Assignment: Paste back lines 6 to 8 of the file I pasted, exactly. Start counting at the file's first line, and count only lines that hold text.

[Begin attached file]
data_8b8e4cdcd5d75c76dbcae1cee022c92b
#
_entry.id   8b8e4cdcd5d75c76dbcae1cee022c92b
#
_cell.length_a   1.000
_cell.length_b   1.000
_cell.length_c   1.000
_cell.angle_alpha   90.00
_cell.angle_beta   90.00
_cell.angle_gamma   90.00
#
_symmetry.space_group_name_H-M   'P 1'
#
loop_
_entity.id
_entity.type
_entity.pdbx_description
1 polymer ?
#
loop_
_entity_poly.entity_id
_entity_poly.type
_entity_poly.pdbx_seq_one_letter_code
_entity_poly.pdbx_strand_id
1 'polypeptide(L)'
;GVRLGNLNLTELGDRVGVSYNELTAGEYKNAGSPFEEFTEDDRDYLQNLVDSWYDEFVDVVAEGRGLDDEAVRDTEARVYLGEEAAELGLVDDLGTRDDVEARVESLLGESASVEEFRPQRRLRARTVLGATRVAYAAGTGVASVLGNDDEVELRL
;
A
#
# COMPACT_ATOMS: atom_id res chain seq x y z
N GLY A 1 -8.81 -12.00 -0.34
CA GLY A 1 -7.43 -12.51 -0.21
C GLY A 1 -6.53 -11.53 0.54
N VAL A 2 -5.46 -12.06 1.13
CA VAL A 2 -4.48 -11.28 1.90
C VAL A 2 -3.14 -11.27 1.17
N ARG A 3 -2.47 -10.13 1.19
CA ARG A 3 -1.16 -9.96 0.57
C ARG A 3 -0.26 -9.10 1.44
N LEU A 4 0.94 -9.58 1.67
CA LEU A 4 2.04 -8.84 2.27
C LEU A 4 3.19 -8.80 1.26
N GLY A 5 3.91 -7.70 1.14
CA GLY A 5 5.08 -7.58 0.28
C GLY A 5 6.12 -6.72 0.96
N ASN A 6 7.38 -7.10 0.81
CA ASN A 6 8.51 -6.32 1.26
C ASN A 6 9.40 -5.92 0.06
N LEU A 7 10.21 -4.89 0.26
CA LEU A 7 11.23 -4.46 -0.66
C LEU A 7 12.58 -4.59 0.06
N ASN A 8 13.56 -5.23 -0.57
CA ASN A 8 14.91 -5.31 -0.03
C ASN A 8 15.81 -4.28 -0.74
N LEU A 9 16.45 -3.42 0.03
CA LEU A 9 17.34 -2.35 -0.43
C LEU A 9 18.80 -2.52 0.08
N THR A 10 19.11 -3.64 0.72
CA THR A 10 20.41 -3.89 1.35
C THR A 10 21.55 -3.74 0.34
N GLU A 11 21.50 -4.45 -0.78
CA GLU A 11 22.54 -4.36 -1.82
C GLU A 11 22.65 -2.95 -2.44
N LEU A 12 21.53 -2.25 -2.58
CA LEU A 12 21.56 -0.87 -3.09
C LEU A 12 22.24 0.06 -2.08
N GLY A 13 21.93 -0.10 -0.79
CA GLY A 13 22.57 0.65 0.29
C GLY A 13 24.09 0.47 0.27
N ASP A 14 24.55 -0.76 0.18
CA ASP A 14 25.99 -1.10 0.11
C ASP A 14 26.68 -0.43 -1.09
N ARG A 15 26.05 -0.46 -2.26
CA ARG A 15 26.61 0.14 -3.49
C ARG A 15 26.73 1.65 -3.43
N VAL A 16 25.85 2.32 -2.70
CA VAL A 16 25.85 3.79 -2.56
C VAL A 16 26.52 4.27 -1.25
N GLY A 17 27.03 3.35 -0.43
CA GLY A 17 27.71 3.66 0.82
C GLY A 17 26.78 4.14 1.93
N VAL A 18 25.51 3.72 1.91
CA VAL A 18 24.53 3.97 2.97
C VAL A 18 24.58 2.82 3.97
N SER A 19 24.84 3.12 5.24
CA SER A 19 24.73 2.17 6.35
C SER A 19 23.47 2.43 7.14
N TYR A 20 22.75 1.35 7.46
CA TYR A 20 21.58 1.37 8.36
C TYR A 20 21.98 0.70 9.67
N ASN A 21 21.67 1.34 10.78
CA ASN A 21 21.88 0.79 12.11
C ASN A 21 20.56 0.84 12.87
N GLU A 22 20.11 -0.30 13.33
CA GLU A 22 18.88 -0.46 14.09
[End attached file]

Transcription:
_cell.length_b   1.000
_cell.length_c   1.000
_cell.angle_alpha   90.00